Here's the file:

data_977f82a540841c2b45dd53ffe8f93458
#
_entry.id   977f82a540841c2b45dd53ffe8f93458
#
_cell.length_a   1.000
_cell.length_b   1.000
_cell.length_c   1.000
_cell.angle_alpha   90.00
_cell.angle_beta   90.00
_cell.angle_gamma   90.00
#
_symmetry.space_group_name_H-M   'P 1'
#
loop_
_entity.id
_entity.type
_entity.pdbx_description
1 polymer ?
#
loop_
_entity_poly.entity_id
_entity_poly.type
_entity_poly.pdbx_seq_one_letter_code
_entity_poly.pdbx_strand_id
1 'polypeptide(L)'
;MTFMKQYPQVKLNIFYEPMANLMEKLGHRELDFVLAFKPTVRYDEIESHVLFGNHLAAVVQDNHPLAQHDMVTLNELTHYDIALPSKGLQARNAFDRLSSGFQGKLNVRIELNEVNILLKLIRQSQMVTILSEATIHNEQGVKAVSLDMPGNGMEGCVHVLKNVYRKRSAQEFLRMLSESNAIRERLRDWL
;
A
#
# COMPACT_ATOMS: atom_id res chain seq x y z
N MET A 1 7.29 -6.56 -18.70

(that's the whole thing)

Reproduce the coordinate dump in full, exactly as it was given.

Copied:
data_977f82a540841c2b45dd53ffe8f93458
#
_entry.id   977f82a540841c2b45dd53ffe8f93458
#
_cell.length_a   1.000
_cell.length_b   1.000
_cell.length_c   1.000
_cell.angle_alpha   90.00
_cell.angle_beta   90.00
_cell.angle_gamma   90.00
#
_symmetry.space_group_name_H-M   'P 1'
#
loop_
_entity.id
_entity.type
_entity.pdbx_description
1 polymer ?
#
loop_
_entity_poly.entity_id
_entity_poly.type
_entity_poly.pdbx_seq_one_letter_code
_entity_poly.pdbx_strand_id
1 'polypeptide(L)'
;MTFMKQYPQVKLNIFYEPMANLMEKLGHRELDFVLAFKPTVRYDEIESHVLFGNHLAAVVQDNHPLAQHDMVTLNELTHYDIALPSKGLQARNAFDRLSSGFQGKLNVRIELNEVNILLKLIRQSQMVTILSEATIHNEQGVKAVSLDMPGNGMEGCVHVLKNVYRKRSAQEFLRMLSESNAIRERLRDWL
;
A
#
# COMPACT_ATOMS: atom_id res chain seq x y z
N MET A 1 7.29 -6.56 -18.70